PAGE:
Paleoceanographic and tectonic controls on deposition of the Monterey formation and related siliceous rocks in California

Palaeogeography, Palaeoclimatology, Palaeoecology



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The timing of paleoceanographic and tectonic events that shaped the deposition of the Monterey Formation of California and related siliceous rocks has been determined by application of a refined biochronology. The base of the Monterey at 17.5 Ma coincides with rising global sea level and a switch in biogenous silica deposition from the Caribbean and low-latitude North Atlantic to the North Pacific. Major polar cooling, which began at 15 Ma, postdates the base of the Monterey by more than 2 Ma and cannot be invoked to cause the deposition of diatomaceous sediments occurring in the lowermost Monterey. Later polar cooling in the early late Miocene, however, apparently caused increased upwelling and deposition of purer diatomites in the upper Monterey. The top of the Monterey at about 6 Ma coincides with a major sea level drop and is commonly marked by an unconformity. Equivalent unconformities are widespread around the rim of the North Pacific and typically separate more pelagic sediments from overlying sediments with a greater terrigenous component. Above the Monterey, diatoms persist in California sediments to 4.5-4.0 m.y., where their decline coincides with increased deposition of diatoms in the Antarctic. Carbon isotope records in the Pacific and Indian Oceans record storage of 12C in the Monterey Formation and equivalent organic-rich sediments around the rim of the North Pacific. A +1.0??? excursion in ?? 13C beginning at 17.5 Ma coincides with rising sea level and probably reflects storage of organic material in Monterey-like marginal reservoirs. A reverse -1.0??? shift at 6.2 Ma closely approximates the top of the Monterey and may represent erosion of these marginal reservoirs and reintroduction of stored organic carbon into the ocean-atmosphere system. Initiation of transform faulting and extension in the California margin in the latest Oligocene and early Miocene caused the subsidence of basins which later received Monterey sediments. A major tectonic event centered at 10-9 Ma, which included rotation of the Santa Barbara Basin and a change in Pacific plate motion, is recorded by an unconformity and/or interval of compressed sediments in many Monterey sections. Another change in plate motion at about 6 Ma may be expressed by the angular discordance observed in many sections across the unconformity at the top of the Monterey. ?? 1986.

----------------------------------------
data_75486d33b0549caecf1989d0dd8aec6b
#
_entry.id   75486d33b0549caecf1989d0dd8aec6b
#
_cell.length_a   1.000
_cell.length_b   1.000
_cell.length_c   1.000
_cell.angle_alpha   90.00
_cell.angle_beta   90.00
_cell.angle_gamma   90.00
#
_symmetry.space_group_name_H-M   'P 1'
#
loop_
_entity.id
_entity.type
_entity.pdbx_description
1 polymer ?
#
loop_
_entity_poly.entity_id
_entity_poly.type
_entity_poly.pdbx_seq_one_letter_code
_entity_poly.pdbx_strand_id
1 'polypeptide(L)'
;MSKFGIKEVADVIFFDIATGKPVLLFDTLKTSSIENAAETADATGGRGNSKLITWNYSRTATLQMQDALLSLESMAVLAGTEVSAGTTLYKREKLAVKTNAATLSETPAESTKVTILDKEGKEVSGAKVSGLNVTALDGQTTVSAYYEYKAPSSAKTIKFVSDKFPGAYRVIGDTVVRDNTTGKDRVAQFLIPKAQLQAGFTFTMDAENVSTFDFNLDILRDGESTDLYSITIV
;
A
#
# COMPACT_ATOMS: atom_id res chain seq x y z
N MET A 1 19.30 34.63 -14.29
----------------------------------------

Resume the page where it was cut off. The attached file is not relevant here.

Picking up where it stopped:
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Paleoceanographic and tectonic controls on deposition of the Monterey formation and related siliceous rocks in California
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Palaeogeography, Palaeoclimatology, Palaeoecology
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Palaeogeography, Palaeoclimatology, Palaeoecology
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